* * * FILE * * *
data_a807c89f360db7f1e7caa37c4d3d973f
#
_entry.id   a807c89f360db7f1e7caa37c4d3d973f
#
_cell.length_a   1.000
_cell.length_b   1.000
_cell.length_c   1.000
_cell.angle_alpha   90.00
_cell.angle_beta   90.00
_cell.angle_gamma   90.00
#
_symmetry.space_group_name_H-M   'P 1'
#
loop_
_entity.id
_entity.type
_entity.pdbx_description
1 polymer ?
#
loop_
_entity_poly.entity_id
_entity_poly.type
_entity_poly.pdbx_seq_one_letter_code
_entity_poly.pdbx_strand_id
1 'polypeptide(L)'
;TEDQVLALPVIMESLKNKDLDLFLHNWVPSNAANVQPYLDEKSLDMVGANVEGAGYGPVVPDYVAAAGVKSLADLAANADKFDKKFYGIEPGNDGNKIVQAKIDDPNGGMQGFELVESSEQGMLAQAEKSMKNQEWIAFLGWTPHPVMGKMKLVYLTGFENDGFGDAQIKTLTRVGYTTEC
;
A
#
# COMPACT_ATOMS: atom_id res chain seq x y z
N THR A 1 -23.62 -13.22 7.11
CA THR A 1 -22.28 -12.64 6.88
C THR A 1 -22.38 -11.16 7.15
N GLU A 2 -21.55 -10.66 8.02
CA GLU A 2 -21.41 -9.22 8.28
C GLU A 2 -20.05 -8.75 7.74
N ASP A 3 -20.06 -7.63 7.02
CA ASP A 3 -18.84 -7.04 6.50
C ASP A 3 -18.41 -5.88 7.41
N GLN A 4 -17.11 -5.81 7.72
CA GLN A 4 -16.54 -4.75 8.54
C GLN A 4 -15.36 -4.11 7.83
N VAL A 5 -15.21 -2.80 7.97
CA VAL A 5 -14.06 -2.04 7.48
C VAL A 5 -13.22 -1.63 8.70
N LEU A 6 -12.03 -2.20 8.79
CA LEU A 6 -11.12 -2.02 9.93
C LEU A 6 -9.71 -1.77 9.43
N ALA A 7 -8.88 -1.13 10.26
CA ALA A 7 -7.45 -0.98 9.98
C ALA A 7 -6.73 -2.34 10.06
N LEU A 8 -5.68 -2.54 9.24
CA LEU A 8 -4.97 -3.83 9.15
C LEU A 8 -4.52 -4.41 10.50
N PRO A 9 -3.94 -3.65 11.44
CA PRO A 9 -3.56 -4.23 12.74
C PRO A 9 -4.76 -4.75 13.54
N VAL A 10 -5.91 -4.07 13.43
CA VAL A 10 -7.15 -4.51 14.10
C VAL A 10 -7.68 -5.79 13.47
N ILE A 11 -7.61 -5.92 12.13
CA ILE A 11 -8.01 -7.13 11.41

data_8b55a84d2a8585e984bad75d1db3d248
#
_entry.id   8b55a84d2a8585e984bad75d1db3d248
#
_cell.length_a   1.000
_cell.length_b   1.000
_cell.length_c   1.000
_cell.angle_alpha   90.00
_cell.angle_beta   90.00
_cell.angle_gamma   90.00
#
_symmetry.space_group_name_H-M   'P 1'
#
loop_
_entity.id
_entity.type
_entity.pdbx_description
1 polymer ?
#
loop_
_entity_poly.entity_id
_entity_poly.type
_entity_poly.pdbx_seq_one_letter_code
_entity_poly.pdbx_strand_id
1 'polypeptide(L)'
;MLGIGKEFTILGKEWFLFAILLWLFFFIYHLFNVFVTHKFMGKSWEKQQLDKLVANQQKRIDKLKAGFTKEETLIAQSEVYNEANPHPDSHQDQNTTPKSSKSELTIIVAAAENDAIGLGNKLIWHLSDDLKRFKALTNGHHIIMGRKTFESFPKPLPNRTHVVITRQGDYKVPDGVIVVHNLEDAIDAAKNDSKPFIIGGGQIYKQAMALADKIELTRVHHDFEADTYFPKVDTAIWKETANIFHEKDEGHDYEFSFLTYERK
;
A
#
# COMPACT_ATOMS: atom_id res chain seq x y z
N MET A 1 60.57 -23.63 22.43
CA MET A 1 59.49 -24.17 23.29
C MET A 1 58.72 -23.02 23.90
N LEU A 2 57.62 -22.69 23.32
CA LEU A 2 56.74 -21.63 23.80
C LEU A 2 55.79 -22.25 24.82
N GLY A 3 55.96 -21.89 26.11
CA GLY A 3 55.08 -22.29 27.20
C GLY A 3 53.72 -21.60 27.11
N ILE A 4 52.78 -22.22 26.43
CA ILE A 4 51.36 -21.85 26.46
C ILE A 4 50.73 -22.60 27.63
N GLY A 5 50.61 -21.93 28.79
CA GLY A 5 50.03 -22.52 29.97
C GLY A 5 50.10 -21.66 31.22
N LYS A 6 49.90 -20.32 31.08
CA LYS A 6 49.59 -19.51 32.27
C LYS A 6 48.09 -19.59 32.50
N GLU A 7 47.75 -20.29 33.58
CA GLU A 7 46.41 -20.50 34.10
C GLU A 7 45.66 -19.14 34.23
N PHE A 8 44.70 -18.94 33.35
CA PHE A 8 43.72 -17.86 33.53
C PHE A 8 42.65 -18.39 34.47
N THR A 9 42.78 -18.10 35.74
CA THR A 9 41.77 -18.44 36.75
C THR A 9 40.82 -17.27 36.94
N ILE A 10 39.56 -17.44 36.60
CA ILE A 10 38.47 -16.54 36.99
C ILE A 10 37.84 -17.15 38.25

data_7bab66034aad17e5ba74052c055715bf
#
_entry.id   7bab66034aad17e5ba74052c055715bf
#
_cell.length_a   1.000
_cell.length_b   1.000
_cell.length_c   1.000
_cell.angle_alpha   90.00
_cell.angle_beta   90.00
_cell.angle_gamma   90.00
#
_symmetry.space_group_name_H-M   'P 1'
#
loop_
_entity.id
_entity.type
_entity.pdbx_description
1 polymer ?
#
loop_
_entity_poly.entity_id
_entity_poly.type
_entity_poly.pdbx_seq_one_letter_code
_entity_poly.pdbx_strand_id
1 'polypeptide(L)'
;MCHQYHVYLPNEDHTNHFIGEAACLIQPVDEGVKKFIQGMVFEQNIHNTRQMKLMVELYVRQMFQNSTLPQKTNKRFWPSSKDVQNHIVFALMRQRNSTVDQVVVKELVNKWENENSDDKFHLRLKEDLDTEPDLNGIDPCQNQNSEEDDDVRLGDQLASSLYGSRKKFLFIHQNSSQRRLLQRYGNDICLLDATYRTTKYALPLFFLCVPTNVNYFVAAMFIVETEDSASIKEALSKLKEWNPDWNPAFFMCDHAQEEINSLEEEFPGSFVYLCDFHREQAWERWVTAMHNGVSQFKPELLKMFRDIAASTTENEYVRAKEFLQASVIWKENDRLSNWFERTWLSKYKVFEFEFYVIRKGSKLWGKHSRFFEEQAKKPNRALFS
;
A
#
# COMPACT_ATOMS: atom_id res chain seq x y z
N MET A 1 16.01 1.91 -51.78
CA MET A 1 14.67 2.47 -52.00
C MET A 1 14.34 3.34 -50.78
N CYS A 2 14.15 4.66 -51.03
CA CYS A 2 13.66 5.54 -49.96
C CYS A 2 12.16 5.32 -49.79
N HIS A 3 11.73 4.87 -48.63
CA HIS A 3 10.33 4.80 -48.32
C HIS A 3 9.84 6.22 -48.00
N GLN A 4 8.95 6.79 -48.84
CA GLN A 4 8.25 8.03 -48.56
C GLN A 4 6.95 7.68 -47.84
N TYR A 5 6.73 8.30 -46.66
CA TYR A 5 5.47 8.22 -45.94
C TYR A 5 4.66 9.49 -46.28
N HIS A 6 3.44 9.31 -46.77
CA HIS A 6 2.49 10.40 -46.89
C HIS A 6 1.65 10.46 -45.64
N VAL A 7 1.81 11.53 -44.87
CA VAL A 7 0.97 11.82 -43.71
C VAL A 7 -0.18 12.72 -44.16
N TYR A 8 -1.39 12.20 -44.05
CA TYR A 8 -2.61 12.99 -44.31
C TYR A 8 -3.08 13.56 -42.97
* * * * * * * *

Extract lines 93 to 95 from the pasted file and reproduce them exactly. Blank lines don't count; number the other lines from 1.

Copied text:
N MET A 1 60.57 -23.63 22.43
CA MET A 1 59.49 -24.17 23.29
C MET A 1 58.72 -23.02 23.90